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AMA for Insurance

Discussion in 'General Discussion' started by GfFlyer, Aug 5, 2014.

  1. GfFlyer

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    Does anyone know if AMA (Academy of Model Aeronautics) membership which provides insurance would cover us during our activities with the Phantom. I would think so, but have not read through the fine print. If not what do others do for insurance ?
     
  2. jadebox

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    If you follow the AMA safety codes while flying, their insurance will cover you.

    Chances are that you'll never need the insurance, but it's helpful to be able to show the card and honestly tell people that you have insurance.

    -- Roger
     
  3. UrAwFuL

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    I have an AMA for the purpose of insurance and something to show, just in case. I also find their magazine nice to read.

    What I didn't read though was that the membership is seasonal. So 2014 membership is for 2014 only, not 365 total days. So if you bought it today, it expires New Years 2015.

    Yep, just checked mines.. says expires 12/31/2014.
     
  4. Catalina36

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    They are running a special right now on membership too. 50% off.
     
  5. UrAwFuL

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    That makes sense. I checked before I posted how much it costs and I don't remember paying $29 for it (it was more like $40-ish a month ago).
     
  6. GfFlyer

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    Just renewed my membership. It had been expired for a number of years. It was $29 through the end of the year.
     
  7. SilentAV8R

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    Here is the AMA Safety Code. Flying in accordance with this is the most important thing when considering if your flying is covered.

    http://www.modelaircraft.org/files/105.pdf

    Keep in mind that AMA does not cover anything other than pure hobby/recreational flying and it is secondary to any other insurance you might have. If you have none, then it is primary. But even being secondary is meaningful since most liability claims will easily exceed most home owner's policy limits.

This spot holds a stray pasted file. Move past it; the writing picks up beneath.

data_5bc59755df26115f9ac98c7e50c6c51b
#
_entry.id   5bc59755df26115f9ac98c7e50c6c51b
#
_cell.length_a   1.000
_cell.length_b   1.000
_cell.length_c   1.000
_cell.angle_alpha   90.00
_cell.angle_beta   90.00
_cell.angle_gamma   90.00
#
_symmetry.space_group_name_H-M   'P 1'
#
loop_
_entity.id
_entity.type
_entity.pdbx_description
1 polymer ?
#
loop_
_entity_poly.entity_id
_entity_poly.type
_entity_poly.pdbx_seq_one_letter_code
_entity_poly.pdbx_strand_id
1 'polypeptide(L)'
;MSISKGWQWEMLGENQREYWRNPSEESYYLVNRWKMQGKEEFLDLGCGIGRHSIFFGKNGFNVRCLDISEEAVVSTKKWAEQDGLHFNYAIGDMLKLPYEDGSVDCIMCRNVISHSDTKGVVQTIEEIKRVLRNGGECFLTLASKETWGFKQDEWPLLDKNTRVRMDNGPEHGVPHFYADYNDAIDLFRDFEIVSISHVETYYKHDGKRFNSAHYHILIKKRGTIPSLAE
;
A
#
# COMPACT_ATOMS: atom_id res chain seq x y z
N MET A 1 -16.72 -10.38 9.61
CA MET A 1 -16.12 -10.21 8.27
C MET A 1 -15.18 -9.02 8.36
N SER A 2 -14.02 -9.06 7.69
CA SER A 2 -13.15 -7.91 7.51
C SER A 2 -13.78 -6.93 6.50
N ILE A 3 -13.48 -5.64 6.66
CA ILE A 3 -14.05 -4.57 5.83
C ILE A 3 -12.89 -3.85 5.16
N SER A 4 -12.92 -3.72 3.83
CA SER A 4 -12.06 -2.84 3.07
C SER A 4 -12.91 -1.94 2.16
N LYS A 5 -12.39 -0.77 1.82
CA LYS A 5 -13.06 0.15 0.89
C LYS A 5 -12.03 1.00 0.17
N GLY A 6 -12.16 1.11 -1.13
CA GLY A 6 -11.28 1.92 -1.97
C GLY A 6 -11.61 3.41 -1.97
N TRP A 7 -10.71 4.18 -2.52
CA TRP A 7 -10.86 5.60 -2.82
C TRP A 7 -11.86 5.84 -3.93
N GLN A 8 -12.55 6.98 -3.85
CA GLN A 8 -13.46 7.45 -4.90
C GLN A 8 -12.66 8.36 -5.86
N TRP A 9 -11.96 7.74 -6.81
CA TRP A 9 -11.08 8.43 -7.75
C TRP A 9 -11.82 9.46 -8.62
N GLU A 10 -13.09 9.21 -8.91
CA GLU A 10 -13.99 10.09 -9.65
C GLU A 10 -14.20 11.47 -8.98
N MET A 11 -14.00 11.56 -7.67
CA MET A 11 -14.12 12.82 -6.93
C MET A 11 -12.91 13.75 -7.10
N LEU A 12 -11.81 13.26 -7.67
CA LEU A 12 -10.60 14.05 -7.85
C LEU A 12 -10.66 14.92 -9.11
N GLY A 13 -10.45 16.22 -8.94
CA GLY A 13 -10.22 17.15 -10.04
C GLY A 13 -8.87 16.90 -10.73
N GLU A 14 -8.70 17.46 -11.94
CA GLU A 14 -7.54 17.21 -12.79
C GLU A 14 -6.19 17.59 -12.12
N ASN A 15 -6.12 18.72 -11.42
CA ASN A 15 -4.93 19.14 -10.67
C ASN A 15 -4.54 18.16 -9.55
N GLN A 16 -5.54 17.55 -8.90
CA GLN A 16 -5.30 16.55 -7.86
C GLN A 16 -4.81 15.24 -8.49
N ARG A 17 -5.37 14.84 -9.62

Here's the insurance summary:

    http://www.modelaircraft.org/files/Insu ... embers.pdf
     
  8. CactusJackSlade

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    I suppose it depends on how/where you fly..... it might help you out

    Be aware:

    No FPV
    below 400 feet
    within LOS (line of sight) at all times
    Don't be doing anything commercial (filming for real estate or whatever)

    These are just a few of the limitations
     
  9. UrAwFuL

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    No FPV? Where does it say that?!
     
  10. jadebox

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    The AMA safety code doesn't say "no FPV." In fact, it describes the requirements for FPV flying. Specifically, a "spotter" is required to keep line of sight with the aircraft that is being flown by FPV.

    https://www.modelaircraft.org/files/550.pdf

    But, what most of us call "FPV" isn't what the AMA safety code is describing. When I fly my P2V, I use the "FPV" to see what the camera is pointed at and to control the camera. But, most of the time I'm flying watching the aircraft. So, I'm not really flying by FPV. A few Phantom pilots do fly solely using FPV (some use goggles), though.

    -- Roger
     
  11. SilentAV8R

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    Well actually the first two are NOT AMA limitations. They do require LOS but do allow FPV and goggles. I previsouly noted they do not cover commercialflying.
     
  12. sidebox

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    Just wanted to thank you for posting this. I just signed up. It's just another ace up my sleeve to be able to pull out my card and tell people that I am insured. I still don't necessarily believe that they would pay out a claim... but that's a different story. At a bare minimum, I can enjoy the magazine.
     
  13. HarryT

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    For people in the UK, the equivalent is the British Model Flying Association:

    http://www.bmfa.org

    They too provide the essential public liability insurance that we all should have.
     
  14. SilentAV8R

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    Follow the Safety Code and there is very little chance that a claim will not be paid.
     
  15. CactusJackSlade

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    Well, OK, kind of to FPV but limited: Must have spotter and must never leave line of visual sight, must use approved FCC frequencies. Many of the popular downlink frequencies or probably more rather the power levels are not approved, also need a Ham radio license... so if you can live with that then maybe... but if you are using goggles for FPV, even with a spotter, then you will go against the FAA's most recent interpretation of the current "rules".

    I would suspect that if you went looking for an insurance claim on an FPV incident you'd need to have your T's crossed and your i's dotted or they would wiggle out of covering you.

    More info here:
    AMA FPV info
    https://www.modelaircraft.org/files/550.pdf

    latest FAA FPV info
    http://02b954f.netsolhost.com/docs/model_aircraft_spec_rule.pdf